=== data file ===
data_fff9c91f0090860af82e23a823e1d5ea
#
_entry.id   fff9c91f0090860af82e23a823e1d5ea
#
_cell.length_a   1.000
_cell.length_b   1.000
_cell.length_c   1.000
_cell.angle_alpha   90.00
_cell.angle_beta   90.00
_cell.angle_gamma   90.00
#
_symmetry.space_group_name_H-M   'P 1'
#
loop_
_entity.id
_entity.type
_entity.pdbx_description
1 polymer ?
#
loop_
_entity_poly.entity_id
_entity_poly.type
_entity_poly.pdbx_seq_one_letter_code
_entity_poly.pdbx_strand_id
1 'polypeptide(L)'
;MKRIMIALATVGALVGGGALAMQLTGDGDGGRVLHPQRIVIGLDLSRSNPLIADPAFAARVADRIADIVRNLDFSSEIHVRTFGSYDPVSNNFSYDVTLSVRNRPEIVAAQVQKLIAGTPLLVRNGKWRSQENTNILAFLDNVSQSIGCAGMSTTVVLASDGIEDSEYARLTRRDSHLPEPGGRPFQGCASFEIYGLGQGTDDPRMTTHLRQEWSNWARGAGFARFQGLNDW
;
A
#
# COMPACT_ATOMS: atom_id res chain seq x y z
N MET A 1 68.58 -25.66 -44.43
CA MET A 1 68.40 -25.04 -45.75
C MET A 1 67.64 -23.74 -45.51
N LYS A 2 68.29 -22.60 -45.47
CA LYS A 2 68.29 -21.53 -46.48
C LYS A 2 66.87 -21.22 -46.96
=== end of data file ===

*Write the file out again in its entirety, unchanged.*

data_fff9c91f0090860af82e23a823e1d5ea
#
_entry.id   fff9c91f0090860af82e23a823e1d5ea
#
_cell.length_a   1.000
_cell.length_b   1.000
_cell.length_c   1.000
_cell.angle_alpha   90.00
_cell.angle_beta   90.00
_cell.angle_gamma   90.00
#
_symmetry.space_group_name_H-M   'P 1'
#
loop_
_entity.id
_entity.type
_entity.pdbx_description
1 polymer ?
#
loop_
_entity_poly.entity_id
_entity_poly.type
_entity_poly.pdbx_seq_one_letter_code
_entity_poly.pdbx_strand_id
1 'polypeptide(L)'
;MKRIMIALATVGALVGGGALAMQLTGDGDGGRVLHPQRIVIGLDLSRSNPLIADPAFAARVADRIADIVRNLDFSSEIHVRTFGSYDPVSNNFSYDVTLSVRNRPEIVAAQVQKLIAGTPLLVRNGKWRSQENTNILAFLDNVSQSIGCAGMSTTVVLASDGIEDSEYARLTRRDSHLPEPGGRPFQGCASFEIYGLGQGTDDPRMTTHLRQEWSNWARGAGFARFQGLNDW
;
A
#
# COMPACT_ATOMS: atom_id res chain seq x y z
N MET A 1 68.58 -25.66 -44.43
CA MET A 1 68.40 -25.04 -45.75
C MET A 1 67.64 -23.74 -45.51
N LYS A 2 68.29 -22.60 -45.47
CA LYS A 2 68.29 -21.53 -46.48
C LYS A 2 66.87 -21.22 -46.96